Sabbatical 2017

Sabbatical 2017
Parthenon at night

Friday, April 21, 2017

Canonical Reading Plan for Apr 22, 2 Kgs 4-5

Today’s readings are 2 Kgs 4-5.

In 2 Kgs 4, God continues to provide for and protect Elisha, performing several miracles through him, continuously validating him as a true prophet and building his credibility in the eyes of the people of both kingdoms.

Each of the miracles represents an attribute of God. In the widow’s oil (2 Kgs 4:1-7), we see the power to multiply. When the elderly Shunamite has a son (2 Kgs 4:8-17), we see God’s faithfulness and omniscience. When the son dies and is brought back to life (2 Kgs 4:18-37), we see God’s sovereign authority over life and death. When the stew is cleansed of poisons (2 Kgs 4:38-44), we see God’s command over the elements and His purity.

All of the attributes we see in Elisha will be seen again in Christ. Elisha prepares God’s people for what God’s Son will do when He arrives.

After seeing God demonstrate His attributes through Elisha, we get a lesson on how God is perceived to the lost. The Syrian king sends a letter to the king of Israel asking for help for Naaman, another Syrian who has leprosy. The king of Israel thinks the Syrian king wants him to heal Naaman (2 Kgs 5:1-8). Elisha gets things squared away but, when Naaman arrives, Elisha sends a messenger rather than meeting Naaman face-to-face. Naaman gets offended, he wants Elisha to "wave his hand" to bring a cure (2 Kgs 5:8-11). He's not interested in obeying God. All he wants is healing from a “holy man.” If he has any faith at all, it is not in the living God, but his desire to be delivered from his circumstances. Ultimately, his servants convince Naaman to do what he is told and to put his offense aside (2 Kgs 5:12-13). Naaman is healed and sees that obedience to God is what brings blessing (2 Kings 5:14). Naaman gives praise to God and wants to reward Elisha (2 Kgs 5:15). Elisha refuses, for it was not he who healed Naaman but God (2 Kgs 5:16-17).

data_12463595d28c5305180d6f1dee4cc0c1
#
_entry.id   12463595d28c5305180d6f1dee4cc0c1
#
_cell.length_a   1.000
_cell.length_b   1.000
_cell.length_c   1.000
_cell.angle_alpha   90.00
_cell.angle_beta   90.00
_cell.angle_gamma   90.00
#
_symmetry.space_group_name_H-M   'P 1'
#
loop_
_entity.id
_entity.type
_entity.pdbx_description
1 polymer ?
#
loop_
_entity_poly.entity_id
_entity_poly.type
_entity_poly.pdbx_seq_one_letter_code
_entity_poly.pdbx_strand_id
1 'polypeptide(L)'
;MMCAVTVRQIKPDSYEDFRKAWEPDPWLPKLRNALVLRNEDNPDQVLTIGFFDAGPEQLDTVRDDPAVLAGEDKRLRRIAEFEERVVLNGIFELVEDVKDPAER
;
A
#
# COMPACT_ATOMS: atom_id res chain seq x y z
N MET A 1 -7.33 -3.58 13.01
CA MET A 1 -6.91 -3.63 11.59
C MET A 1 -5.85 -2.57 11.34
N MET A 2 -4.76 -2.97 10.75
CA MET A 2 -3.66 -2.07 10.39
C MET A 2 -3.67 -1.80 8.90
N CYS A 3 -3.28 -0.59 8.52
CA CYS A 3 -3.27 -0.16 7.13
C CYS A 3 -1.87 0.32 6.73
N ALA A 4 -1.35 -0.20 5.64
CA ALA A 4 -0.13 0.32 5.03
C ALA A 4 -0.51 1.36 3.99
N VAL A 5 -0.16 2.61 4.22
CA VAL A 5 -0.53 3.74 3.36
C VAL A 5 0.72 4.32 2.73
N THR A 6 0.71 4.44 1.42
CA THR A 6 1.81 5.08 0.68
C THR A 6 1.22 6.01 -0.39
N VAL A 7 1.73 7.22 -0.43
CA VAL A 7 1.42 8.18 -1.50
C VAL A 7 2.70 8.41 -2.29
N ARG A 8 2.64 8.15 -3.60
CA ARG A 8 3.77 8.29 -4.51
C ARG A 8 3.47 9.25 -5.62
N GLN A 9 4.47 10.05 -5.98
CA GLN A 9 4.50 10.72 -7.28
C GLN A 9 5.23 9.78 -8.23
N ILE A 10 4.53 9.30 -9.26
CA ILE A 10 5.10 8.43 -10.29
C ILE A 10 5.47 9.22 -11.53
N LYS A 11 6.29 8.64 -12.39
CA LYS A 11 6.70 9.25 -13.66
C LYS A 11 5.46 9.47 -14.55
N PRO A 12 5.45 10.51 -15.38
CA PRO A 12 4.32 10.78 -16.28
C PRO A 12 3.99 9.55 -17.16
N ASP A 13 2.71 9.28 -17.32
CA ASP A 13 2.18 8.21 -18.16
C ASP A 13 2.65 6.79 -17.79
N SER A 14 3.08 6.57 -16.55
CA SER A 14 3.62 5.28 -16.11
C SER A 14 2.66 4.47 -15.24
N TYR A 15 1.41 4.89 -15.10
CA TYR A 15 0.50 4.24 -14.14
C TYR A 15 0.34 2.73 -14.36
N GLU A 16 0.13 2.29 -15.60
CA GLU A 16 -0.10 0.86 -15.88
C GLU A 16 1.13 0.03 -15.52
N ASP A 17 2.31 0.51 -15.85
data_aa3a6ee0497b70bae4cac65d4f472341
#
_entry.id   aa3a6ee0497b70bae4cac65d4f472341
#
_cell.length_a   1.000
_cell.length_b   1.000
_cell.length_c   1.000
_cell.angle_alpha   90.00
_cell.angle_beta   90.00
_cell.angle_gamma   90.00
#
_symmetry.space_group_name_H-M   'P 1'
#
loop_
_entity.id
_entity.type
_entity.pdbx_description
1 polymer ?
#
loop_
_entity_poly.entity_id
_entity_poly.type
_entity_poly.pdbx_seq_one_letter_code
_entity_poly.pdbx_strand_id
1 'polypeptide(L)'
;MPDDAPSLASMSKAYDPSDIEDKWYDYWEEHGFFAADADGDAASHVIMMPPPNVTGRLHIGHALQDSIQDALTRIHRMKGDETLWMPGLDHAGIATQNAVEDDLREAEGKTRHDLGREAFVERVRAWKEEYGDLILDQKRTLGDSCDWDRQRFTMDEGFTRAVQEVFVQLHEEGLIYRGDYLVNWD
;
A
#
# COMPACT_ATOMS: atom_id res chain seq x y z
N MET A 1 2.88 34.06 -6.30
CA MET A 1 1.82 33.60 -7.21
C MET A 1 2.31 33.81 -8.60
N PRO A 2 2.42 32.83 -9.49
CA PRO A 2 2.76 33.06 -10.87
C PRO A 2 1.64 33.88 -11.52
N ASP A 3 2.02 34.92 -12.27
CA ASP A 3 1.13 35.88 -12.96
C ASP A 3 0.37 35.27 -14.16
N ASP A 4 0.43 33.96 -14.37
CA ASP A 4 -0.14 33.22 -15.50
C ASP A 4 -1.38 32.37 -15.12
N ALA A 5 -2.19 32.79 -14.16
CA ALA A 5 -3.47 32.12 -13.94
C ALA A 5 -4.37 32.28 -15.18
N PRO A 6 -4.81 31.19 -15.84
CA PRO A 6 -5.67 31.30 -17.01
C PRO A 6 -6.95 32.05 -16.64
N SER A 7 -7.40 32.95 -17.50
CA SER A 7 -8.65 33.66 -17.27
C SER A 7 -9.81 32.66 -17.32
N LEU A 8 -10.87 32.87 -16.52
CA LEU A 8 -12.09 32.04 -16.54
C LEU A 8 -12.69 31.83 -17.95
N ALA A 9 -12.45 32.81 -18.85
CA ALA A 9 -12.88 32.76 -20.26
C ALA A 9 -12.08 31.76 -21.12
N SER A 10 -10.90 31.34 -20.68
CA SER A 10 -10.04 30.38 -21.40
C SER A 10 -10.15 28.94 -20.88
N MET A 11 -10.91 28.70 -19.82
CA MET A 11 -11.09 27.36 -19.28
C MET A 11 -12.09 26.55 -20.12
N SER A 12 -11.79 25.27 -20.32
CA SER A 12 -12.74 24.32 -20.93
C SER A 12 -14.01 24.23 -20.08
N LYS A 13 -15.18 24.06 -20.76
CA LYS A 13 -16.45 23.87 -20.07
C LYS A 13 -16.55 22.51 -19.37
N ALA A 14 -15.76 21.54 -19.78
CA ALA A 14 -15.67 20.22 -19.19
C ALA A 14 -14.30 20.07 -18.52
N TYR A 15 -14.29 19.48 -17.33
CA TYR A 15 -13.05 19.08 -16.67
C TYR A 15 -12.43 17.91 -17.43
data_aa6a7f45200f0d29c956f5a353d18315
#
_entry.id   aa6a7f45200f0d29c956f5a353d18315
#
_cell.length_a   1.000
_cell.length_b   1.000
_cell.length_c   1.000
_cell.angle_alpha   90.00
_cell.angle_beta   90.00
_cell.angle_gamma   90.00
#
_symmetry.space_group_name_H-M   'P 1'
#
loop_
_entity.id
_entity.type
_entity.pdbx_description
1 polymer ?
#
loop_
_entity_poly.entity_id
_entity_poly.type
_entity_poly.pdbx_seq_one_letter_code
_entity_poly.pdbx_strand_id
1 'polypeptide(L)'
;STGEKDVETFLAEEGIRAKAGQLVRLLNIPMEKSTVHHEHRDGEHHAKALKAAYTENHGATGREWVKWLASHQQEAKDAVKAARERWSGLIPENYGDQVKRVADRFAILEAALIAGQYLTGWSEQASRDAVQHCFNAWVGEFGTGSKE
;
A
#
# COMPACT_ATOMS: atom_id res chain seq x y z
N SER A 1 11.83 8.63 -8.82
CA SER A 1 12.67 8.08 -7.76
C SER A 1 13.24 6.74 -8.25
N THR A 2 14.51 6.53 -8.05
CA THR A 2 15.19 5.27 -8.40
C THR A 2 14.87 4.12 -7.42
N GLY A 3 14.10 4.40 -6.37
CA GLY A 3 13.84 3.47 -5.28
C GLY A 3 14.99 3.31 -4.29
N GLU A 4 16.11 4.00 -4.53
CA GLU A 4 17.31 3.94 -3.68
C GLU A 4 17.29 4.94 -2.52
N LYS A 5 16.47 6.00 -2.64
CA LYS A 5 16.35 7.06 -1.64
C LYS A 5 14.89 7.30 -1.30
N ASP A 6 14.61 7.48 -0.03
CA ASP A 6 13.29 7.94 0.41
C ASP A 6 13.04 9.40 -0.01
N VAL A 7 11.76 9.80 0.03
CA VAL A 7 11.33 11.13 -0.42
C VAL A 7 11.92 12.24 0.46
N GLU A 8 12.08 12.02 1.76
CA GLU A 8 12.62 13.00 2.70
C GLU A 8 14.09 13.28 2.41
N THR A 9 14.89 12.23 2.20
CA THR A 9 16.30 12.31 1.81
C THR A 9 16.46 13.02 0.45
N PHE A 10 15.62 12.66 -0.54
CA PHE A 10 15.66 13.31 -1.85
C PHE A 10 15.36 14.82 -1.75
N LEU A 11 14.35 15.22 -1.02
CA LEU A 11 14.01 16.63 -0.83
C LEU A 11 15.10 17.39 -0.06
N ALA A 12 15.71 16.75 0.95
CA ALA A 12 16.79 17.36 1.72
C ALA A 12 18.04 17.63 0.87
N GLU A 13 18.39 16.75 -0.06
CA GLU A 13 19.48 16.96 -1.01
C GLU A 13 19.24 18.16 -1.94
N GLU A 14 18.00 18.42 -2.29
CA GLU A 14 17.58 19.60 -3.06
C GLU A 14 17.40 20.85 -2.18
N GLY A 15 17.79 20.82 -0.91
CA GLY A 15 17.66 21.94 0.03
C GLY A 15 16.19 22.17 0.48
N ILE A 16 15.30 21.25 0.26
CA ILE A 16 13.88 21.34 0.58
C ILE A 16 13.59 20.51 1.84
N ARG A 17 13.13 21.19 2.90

We don't hear if Namaan carried through on his desire to worship God (2 Kgs 5:17-19) but that's not really the point of the passage. The passage is here to show us that God heals whom He desires to heal. Namaan was not a Jew, he was a Syrian. Furthermore, we see that God does not bless based on the sincerity of our desires but on the sincerity of our obedience. In any case, healing is not reserved exclusively for those of faith, or even for those of great faith, but for the glory of God.

As if to emphasize the point, Elisha’s servant Gehazi is struck with leprosy for his greed and deception (2 Kgs 5:20-27).

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